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Political Institutions and Economic Growth

Author

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  • Marsiliani, Laura
  • Renström, Thomas I

Abstract

We analyze the impact of micro-founded political institutions on economic growth in an overlapping-generations economy, where individuals differ in preferences over a public good (as well as in age). Labour and capital taxes finance the public good and a public input. The benchmark institution is a parliament, where all decisions are taken. Party entry, parliamentary composition, coalition formation, and bargaining are endogenous. We compare this constitution to delegation of decision-making, where a spending minister (elected in parliament or appointed by the largest party). Delegation of decision-making tends to yield lower growth, mainly due to the occurrence of production inefficiency.

Suggested Citation

  • Marsiliani, Laura & Renström, Thomas I, 2007. "Political Institutions and Economic Growth," CEPR Discussion Papers 6143, C.E.P.R. Discussion Papers.
  • Handle: RePEc:cpr:ceprdp:6143
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    References listed on IDEAS

    as
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    Cited by:

    1. Gylfason, Thorvaldur & Hochreiter, Eduard, 2009. "Growing apart? A tale of two republics: Estonia and Georgia," European Journal of Political Economy, Elsevier, vol. 25(3), pages 355-370, September.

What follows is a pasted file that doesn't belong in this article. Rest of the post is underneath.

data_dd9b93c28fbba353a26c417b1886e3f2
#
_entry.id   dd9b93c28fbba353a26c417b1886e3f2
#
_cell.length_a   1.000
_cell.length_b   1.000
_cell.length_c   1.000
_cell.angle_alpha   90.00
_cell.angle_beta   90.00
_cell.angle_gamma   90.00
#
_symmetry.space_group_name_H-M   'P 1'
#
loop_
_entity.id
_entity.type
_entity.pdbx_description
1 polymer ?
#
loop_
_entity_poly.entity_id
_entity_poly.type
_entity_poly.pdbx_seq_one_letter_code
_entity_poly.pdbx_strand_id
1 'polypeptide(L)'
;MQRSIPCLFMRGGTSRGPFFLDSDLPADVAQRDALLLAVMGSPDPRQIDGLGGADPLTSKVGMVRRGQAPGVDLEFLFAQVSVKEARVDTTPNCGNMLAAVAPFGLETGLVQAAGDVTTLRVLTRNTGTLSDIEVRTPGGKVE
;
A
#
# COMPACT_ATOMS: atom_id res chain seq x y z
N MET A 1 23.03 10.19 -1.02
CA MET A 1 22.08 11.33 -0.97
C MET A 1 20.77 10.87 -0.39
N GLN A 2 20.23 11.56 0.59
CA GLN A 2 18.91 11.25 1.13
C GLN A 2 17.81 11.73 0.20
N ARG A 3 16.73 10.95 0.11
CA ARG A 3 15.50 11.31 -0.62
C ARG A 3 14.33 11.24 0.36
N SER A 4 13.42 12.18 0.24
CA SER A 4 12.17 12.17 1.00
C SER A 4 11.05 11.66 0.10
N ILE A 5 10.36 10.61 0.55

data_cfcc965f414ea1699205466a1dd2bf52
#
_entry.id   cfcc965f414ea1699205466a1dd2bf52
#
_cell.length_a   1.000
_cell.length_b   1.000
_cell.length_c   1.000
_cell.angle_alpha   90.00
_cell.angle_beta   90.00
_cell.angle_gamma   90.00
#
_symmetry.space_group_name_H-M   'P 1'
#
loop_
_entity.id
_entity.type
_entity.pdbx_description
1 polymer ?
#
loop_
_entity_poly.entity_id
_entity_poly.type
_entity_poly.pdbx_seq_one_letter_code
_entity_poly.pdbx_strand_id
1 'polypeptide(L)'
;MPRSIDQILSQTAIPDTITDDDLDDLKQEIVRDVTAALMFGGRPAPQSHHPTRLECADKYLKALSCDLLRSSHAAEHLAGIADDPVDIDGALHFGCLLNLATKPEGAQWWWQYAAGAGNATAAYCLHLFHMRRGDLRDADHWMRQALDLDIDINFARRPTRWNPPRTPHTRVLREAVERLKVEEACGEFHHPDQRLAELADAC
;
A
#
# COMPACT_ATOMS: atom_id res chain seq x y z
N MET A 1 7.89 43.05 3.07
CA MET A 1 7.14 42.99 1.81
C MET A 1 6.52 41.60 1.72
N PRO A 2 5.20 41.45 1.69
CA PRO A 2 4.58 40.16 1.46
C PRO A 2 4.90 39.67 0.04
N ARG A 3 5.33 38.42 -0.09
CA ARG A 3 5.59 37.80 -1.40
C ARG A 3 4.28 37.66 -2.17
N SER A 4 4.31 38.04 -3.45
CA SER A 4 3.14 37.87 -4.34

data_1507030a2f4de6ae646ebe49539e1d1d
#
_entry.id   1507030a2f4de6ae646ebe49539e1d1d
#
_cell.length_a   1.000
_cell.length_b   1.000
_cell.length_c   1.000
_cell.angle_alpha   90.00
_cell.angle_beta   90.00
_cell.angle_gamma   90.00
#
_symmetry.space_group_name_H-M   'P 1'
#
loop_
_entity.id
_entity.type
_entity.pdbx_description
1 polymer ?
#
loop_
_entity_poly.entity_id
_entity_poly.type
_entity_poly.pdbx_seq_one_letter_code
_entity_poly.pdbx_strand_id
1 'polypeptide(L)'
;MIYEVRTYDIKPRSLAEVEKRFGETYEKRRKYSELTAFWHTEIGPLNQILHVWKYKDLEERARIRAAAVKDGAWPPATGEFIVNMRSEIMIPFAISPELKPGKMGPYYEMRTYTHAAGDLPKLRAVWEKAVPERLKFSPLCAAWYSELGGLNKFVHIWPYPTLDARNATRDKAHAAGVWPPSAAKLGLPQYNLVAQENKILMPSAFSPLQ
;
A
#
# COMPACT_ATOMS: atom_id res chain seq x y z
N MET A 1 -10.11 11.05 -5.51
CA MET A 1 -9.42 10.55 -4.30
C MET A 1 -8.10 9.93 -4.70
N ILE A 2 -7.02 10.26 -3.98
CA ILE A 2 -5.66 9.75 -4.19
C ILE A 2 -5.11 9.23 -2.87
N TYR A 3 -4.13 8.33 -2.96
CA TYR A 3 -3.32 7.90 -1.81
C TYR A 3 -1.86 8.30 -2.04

More about this item

    Keywords

    bargaining; endogenous growth; overlapping generations; taxation; voting;

    JEL classification:

    • D72 - Microeconomics - - Analysis of Collective Decision-Making - - - Political Processes: Rent-seeking, Lobbying, Elections, Legislatures, and Voting Behavior
    • D90 - Microeconomics - - Micro-Based Behavioral Economics - - - General
    • H20 - Public Economics - - Taxation, Subsidies, and Revenue - - - General
    • H41 - Public Economics - - Publicly Provided Goods - - - Public Goods
    • O41 - Economic Development, Innovation, Technological Change, and Growth - - Economic Growth and Aggregate Productivity - - - One, Two, and Multisector Growth Models

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